For many people the desire to run a marathon or take part in a big sporting event is all about the personal challenge. To test your limits both physical and mental, prove you can do the distance, lose weight and get healthier or simply tick it off your bucket list. The personal drive has to be present in order for you to get over the finish line.
However as with all big events there comes one simple questions. How do I go about training for it?
If you have just decided that a marathon is your new goal then there are a few simple things you need to consider before you take even the first step of your first training run:
- Do you have appropriate shoes?
- As you are going to put a lot of mileage onto your shoes, you need to wear appropriate ones. You also need to considered if your feet pronate, supinate or are neutral. This will determine the type of shoe that you need to wear because if you wear the wrong shoes for your foot it can lead to numerous problems and injuries later on.
- For more information on appropriate footwear it is best to contact a podiatrist.
- Do you have any injuries
- It could be an old injury, new, or anything that might start to flare up as you start to increase your mileage.
- It is a good idea to consult a health care physician, a physiotherapist or Biokineticist should you have any issues that need to be addressed. They can assist you in correcting any bio-mechanical abnormalities, strengthening and stretching the appropriate muscles and advising about any training program tweaks or cross training exercises you should be considering.
- How much time do you have before the event?
- One of the most common causes of injury leading up to a marathon is upping the mileage to early. It is advisable to start training early. This will ensure you can develop a good base and up the distances you run slowly. If you are starting from scratch then you need to develop a good running base for roughly a year before you start a serious training program for a marathon.
- Start small.
- The best thing to do is to start with shorter goals before a marathon. In the early stages of training start with a 5km race and slowly over a few months build up to 10 and 21kms. These shorter races are a great way to start physically and mentally preparing for the marathon event.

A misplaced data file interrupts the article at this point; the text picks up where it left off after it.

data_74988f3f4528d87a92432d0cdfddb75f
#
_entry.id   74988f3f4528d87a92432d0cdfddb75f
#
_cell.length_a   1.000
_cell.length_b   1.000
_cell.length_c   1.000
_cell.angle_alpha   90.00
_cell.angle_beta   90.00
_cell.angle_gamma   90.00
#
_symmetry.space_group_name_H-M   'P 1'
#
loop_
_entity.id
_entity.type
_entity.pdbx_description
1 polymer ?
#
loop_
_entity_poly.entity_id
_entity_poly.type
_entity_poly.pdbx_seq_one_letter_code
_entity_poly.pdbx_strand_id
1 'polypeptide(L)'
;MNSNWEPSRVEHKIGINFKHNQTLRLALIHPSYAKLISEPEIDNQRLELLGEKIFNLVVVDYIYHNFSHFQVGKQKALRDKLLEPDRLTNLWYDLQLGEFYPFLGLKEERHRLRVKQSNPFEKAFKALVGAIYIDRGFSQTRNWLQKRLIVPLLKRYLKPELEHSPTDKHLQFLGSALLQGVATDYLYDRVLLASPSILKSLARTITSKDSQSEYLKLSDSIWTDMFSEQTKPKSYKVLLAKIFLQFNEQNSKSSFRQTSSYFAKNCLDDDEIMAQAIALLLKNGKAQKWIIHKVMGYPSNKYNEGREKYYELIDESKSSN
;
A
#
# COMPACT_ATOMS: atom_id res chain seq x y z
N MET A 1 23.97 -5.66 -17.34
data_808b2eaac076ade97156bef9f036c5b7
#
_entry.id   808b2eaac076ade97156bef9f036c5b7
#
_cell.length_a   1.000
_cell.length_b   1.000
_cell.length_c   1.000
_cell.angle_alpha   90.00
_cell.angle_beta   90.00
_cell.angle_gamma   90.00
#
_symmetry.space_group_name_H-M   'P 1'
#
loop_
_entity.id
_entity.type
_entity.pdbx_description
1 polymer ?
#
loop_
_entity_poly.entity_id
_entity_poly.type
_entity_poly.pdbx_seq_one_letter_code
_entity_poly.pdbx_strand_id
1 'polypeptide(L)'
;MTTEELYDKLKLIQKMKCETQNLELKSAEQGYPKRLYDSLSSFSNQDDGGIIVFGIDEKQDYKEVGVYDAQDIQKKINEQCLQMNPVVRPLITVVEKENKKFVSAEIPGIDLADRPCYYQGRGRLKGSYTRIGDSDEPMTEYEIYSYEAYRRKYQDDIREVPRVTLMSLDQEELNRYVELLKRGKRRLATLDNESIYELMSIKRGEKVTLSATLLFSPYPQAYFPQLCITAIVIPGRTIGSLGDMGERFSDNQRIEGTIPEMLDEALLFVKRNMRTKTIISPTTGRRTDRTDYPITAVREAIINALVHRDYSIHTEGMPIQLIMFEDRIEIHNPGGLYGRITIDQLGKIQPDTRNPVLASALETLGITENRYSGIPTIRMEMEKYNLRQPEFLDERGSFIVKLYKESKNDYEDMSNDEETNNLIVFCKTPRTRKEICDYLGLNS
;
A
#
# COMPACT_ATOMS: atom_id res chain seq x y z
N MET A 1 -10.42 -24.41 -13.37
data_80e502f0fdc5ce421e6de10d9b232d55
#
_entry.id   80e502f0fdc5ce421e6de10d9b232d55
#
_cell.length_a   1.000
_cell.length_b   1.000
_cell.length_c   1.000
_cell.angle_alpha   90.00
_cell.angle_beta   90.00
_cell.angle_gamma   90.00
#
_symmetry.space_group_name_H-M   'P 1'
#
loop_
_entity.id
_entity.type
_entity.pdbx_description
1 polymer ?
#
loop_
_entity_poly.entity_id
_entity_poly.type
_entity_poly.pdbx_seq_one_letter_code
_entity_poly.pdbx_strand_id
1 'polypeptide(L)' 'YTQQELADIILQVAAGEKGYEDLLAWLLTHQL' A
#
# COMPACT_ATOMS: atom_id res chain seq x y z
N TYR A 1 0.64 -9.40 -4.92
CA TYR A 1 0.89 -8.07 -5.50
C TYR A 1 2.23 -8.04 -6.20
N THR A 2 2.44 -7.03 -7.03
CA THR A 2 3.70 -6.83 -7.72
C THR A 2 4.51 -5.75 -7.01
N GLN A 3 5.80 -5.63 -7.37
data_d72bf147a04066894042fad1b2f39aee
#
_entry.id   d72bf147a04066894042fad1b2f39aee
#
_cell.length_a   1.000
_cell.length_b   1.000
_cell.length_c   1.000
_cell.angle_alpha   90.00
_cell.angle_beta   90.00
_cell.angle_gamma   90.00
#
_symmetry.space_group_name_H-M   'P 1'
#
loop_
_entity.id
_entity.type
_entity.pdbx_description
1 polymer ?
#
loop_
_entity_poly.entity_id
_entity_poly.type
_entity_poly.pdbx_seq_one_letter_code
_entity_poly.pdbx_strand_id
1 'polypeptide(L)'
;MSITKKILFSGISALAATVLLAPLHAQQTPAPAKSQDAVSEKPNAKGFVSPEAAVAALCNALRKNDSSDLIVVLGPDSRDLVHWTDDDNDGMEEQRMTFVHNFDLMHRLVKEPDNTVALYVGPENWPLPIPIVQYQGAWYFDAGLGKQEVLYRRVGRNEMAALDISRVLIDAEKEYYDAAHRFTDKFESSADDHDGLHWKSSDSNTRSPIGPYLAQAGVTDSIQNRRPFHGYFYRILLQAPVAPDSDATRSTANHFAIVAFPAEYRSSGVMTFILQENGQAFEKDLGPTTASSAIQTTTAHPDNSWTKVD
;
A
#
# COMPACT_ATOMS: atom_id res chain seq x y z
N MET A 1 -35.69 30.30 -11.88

5 Important areas to consider:
- Base mileage:
- It is advised to slowly build up the mileage you run each week. Most training programs range from 12-20 weeks. It is advised that you do 3-5 runs a week. Each week increasing the total mileage slightly.
- Long run
- Once every 7-10 days a long run should be done. Each week increasing the distance of this run slightly by 3-5 km. Then every 4th week decrease the distance again so as to avoid injury and allow the body a recovery week. On the 5th week increase the distance again.
- For most training programs the maximum you will run in training is around 32 km. On race day all being well you will be able to do those last few kilometers as your body will be in good shape and will have recovered from training during your taper.
- Speed Work
- Speed work can be done either using interval training or tempo running.
- Interval training:
- Run a specific distance (usually around 400 m) as fast as you can.
- Then run the next 400 m at a recovery pace.
- Repeating this 4-10 times.
- Tempo running:
- Run a longer distance, between 5-15 km at a challenging pace that you struggle to maintain.
- Both types of training will increase your bodies work capacity and make your normal running pace feel much easier. It will also improve the speed at which you are able to run long distances at without becoming exhausted.
- Cross training
- Cross training is importance to prevent injury. It can be a variety of different things from strength training, cycling, or even rehab exercises.
- As with anything in life to much of one thing is bad. The same can be said for running. Including leg strengthening and stability exercises, as well as doing some cardio work on the bike can help improve your fitness levels, strength, as well as your running form and ability.
- Rest and Recovery
- Maybe one of the most important and overlooked aspects of any training is rest and recovery. For your body to adapt to any form of training it needs time to rest and recover.
- Taking 1-2 days off from training each week or including 1 day of active recovery is essential. This will allow your body to adapt, prevent injury and allow you to stick to your training program.
For more information on training, and on how to prevent injury as you take on your marathon don’t hesitate to contact us.